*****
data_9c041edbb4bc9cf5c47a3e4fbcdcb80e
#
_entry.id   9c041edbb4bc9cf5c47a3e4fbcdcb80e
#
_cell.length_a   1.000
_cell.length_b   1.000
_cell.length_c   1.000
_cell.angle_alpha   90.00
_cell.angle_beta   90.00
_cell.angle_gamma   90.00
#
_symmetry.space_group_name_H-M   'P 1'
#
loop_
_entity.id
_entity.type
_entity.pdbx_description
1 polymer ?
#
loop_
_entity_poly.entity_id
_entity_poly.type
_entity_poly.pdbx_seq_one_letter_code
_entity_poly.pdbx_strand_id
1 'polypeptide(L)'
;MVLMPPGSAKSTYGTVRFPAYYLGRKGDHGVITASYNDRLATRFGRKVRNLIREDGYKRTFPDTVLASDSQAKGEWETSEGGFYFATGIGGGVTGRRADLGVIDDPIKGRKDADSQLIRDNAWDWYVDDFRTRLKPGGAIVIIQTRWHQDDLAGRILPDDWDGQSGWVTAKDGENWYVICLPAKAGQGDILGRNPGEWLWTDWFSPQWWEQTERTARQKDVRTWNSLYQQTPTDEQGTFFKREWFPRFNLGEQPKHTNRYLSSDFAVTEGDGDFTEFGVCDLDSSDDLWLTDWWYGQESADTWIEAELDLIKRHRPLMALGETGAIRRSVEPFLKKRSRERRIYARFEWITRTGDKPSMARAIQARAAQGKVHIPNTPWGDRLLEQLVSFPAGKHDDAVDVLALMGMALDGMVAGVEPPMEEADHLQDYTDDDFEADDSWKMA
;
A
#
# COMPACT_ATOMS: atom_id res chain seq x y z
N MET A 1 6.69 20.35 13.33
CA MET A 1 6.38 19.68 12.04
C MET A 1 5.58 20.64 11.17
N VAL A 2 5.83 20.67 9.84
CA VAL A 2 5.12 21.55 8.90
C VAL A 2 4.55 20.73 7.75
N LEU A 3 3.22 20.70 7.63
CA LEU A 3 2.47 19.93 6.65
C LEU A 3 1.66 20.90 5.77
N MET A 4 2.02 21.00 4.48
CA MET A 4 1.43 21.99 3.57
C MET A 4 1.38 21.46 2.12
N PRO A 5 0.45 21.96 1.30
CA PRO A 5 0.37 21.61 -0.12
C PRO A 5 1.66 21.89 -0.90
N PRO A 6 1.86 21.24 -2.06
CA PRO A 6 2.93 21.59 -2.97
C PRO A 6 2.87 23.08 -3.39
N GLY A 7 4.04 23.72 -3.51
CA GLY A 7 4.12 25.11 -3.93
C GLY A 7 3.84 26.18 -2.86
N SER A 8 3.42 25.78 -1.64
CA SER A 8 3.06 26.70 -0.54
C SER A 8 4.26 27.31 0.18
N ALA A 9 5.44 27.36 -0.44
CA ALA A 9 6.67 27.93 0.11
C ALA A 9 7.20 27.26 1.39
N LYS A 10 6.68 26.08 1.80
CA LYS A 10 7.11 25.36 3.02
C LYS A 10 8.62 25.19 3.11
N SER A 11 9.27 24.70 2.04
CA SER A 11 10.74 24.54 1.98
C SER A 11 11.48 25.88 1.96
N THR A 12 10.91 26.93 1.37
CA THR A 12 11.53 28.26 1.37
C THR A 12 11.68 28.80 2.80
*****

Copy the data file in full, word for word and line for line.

data_9c041edbb4bc9cf5c47a3e4fbcdcb80e
#
_entry.id   9c041edbb4bc9cf5c47a3e4fbcdcb80e
#
_cell.length_a   1.000
_cell.length_b   1.000
_cell.length_c   1.000
_cell.angle_alpha   90.00
_cell.angle_beta   90.00
_cell.angle_gamma   90.00
#
_symmetry.space_group_name_H-M   'P 1'
#
loop_
_entity.id
_entity.type
_entity.pdbx_description
1 polymer ?
#
loop_
_entity_poly.entity_id
_entity_poly.type
_entity_poly.pdbx_seq_one_letter_code
_entity_poly.pdbx_strand_id
1 'polypeptide(L)'
;MVLMPPGSAKSTYGTVRFPAYYLGRKGDHGVITASYNDRLATRFGRKVRNLIREDGYKRTFPDTVLASDSQAKGEWETSEGGFYFATGIGGGVTGRRADLGVIDDPIKGRKDADSQLIRDNAWDWYVDDFRTRLKPGGAIVIIQTRWHQDDLAGRILPDDWDGQSGWVTAKDGENWYVICLPAKAGQGDILGRNPGEWLWTDWFSPQWWEQTERTARQKDVRTWNSLYQQTPTDEQGTFFKREWFPRFNLGEQPKHTNRYLSSDFAVTEGDGDFTEFGVCDLDSSDDLWLTDWWYGQESADTWIEAELDLIKRHRPLMALGETGAIRRSVEPFLKKRSRERRIYARFEWITRTGDKPSMARAIQARAAQGKVHIPNTPWGDRLLEQLVSFPAGKHDDAVDVLALMGMALDGMVAGVEPPMEEADHLQDYTDDDFEADDSWKMA
;
A
#
# COMPACT_ATOMS: atom_id res chain seq x y z
N MET A 1 6.69 20.35 13.33
CA MET A 1 6.38 19.68 12.04
C MET A 1 5.58 20.64 11.17
N VAL A 2 5.83 20.67 9.84
CA VAL A 2 5.12 21.55 8.90
C VAL A 2 4.55 20.73 7.75
N LEU A 3 3.22 20.70 7.63
CA LEU A 3 2.47 19.93 6.65
C LEU A 3 1.66 20.90 5.77
N MET A 4 2.02 21.00 4.48
CA MET A 4 1.43 21.99 3.57
C MET A 4 1.38 21.46 2.12
N PRO A 5 0.45 21.96 1.30
CA PRO A 5 0.37 21.61 -0.12
C PRO A 5 1.66 21.89 -0.90
N PRO A 6 1.86 21.24 -2.06
CA PRO A 6 2.93 21.59 -2.97
C PRO A 6 2.87 23.08 -3.39
N GLY A 7 4.04 23.72 -3.51
CA GLY A 7 4.12 25.11 -3.93
C GLY A 7 3.84 26.18 -2.86
N SER A 8 3.42 25.78 -1.64
CA SER A 8 3.06 26.70 -0.54
C SER A 8 4.26 27.31 0.18
N ALA A 9 5.44 27.36 -0.44
CA ALA A 9 6.67 27.93 0.11
C ALA A 9 7.20 27.26 1.39
N LYS A 10 6.68 26.08 1.80
CA LYS A 10 7.11 25.36 3.02
C LYS A 10 8.62 25.19 3.11
N SER A 11 9.27 24.70 2.04
CA SER A 11 10.74 24.54 1.98
C SER A 11 11.48 25.88 1.96
N THR A 12 10.91 26.93 1.37
CA THR A 12 11.53 28.26 1.37
C THR A 12 11.68 28.80 2.80